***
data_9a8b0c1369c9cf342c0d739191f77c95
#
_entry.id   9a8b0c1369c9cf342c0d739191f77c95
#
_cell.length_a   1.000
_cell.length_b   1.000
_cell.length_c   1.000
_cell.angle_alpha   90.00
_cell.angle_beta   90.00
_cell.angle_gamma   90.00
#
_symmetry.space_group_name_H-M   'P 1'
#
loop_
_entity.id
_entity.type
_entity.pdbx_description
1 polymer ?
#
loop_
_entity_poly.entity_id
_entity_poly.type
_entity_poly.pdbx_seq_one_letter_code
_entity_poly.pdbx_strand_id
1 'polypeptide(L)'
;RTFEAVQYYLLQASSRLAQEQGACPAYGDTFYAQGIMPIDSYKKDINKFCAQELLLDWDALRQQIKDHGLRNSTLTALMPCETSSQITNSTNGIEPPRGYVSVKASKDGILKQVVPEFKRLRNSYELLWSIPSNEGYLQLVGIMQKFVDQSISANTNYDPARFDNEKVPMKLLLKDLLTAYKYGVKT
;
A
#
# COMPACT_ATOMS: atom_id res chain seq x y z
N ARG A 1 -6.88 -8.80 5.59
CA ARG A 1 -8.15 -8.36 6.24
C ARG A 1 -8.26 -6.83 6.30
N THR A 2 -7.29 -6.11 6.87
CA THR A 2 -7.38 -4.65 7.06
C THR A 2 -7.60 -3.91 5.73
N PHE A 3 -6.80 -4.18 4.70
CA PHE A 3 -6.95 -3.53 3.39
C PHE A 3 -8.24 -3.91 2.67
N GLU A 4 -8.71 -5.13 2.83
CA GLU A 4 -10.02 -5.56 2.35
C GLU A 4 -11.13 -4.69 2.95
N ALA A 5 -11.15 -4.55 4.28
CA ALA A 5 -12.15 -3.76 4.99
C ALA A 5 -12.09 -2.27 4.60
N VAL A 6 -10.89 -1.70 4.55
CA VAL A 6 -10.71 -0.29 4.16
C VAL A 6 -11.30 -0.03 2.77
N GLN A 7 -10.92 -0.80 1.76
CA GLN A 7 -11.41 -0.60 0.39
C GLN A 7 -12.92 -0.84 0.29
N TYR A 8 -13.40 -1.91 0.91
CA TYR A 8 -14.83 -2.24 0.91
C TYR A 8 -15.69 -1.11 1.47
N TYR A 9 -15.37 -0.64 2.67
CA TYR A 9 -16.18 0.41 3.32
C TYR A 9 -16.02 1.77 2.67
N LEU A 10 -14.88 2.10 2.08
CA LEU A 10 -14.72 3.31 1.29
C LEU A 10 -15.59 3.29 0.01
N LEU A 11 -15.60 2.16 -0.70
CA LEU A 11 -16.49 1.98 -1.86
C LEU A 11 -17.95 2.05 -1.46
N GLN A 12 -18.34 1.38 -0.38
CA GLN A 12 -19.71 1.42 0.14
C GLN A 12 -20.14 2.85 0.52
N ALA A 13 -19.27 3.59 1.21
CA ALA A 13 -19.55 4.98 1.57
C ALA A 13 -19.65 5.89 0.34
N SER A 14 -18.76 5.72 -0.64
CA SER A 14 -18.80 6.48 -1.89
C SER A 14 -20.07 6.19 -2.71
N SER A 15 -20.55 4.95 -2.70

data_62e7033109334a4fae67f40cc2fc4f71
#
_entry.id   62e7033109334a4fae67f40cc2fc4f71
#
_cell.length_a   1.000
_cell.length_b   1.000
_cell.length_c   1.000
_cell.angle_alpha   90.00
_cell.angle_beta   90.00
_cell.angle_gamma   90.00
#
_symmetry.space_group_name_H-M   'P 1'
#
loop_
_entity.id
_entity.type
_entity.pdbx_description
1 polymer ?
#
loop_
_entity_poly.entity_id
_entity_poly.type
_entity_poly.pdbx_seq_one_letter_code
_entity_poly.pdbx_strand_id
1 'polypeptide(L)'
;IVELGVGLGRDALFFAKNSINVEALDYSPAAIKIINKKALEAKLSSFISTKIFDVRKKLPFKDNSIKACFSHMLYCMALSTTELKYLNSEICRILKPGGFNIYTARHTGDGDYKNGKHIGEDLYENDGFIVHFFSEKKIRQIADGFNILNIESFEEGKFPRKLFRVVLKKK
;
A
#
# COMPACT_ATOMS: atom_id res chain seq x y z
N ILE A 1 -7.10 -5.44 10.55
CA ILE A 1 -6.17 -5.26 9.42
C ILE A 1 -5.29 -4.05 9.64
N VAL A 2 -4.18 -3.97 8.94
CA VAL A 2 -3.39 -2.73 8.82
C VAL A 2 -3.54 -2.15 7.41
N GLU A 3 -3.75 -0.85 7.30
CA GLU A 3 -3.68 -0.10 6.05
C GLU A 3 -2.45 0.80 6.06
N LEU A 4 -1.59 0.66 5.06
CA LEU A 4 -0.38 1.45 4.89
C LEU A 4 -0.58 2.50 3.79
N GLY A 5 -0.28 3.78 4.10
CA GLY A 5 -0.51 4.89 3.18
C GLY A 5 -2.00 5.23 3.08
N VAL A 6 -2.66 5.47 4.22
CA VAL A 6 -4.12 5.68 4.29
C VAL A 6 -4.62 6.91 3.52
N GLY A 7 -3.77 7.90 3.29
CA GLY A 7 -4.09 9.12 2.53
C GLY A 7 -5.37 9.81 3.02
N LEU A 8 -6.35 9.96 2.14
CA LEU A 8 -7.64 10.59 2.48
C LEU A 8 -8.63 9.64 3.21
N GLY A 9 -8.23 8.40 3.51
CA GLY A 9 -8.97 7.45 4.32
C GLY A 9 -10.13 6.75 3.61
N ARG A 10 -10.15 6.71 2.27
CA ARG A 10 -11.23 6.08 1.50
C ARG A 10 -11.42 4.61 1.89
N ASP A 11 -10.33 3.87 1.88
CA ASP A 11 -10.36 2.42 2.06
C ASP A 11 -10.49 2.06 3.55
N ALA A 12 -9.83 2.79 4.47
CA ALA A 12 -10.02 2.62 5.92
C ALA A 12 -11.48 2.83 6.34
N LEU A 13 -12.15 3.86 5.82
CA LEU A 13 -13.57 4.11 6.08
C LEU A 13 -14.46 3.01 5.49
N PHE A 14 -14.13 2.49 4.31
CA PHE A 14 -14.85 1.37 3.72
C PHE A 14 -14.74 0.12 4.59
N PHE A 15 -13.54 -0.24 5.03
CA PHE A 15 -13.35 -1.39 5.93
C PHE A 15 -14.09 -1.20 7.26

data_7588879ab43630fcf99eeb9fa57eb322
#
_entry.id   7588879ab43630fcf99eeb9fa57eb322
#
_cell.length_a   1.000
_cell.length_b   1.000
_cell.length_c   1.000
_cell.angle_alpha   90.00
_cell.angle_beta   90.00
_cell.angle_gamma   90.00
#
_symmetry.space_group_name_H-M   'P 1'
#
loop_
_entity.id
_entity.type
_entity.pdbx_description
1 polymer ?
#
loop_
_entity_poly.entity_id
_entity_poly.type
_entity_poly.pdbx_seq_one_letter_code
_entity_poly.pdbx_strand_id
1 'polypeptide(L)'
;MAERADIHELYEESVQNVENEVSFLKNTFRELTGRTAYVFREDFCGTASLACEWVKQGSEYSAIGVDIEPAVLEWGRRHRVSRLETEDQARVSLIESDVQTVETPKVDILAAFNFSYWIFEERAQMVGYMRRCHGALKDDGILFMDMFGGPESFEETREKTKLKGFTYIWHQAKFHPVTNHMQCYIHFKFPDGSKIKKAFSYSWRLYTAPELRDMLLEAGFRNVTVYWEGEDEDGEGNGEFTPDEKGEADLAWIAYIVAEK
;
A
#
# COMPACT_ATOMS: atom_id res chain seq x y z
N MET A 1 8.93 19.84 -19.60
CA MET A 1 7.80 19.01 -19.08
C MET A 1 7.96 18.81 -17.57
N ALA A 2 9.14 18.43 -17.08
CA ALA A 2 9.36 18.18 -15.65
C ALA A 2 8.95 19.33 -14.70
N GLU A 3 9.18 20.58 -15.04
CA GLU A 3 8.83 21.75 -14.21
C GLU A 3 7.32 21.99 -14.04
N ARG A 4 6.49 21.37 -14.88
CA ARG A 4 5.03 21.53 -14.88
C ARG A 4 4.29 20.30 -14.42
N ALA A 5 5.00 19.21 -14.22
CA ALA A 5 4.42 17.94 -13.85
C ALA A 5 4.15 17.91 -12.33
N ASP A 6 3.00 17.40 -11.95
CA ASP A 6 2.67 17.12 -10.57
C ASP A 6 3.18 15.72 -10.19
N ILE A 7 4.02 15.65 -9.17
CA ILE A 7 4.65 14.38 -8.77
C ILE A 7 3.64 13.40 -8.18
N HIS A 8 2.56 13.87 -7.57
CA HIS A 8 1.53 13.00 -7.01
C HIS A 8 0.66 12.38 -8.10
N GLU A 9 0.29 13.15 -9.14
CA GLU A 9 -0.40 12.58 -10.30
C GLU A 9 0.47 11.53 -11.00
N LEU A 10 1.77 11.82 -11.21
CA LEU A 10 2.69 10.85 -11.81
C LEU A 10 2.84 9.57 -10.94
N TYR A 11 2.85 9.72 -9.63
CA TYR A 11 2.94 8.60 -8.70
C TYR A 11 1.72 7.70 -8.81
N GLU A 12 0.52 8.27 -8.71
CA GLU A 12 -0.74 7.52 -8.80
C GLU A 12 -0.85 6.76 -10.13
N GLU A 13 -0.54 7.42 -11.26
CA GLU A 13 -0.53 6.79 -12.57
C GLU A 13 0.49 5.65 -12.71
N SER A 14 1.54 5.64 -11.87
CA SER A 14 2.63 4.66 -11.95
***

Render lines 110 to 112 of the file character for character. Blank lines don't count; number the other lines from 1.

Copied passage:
N GLU A 3 -3.75 -0.85 7.30
CA GLU A 3 -3.68 -0.10 6.05
C GLU A 3 -2.45 0.80 6.06